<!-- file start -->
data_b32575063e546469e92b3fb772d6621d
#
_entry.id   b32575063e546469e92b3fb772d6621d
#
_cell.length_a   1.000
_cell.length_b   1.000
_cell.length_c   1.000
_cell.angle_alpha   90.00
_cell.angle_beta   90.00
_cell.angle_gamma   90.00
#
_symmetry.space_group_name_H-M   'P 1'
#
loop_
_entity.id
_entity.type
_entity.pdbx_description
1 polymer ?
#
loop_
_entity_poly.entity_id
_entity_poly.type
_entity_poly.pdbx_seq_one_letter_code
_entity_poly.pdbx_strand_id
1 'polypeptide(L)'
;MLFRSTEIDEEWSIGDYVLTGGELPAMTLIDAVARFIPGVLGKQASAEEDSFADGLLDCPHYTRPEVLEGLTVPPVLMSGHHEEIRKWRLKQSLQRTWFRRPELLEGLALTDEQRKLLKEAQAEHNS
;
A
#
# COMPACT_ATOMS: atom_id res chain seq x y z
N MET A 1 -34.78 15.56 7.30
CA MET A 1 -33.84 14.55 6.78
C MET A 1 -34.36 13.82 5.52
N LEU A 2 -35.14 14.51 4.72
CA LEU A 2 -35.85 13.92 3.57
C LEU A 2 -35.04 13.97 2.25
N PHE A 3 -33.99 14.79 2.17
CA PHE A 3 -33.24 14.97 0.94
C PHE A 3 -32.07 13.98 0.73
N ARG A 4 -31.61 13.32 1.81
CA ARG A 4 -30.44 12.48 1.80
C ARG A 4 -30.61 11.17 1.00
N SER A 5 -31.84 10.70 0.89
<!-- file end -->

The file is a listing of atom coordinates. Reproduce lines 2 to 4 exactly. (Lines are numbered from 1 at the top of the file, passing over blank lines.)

#
_entry.id   b32575063e546469e92b3fb772d6621d
#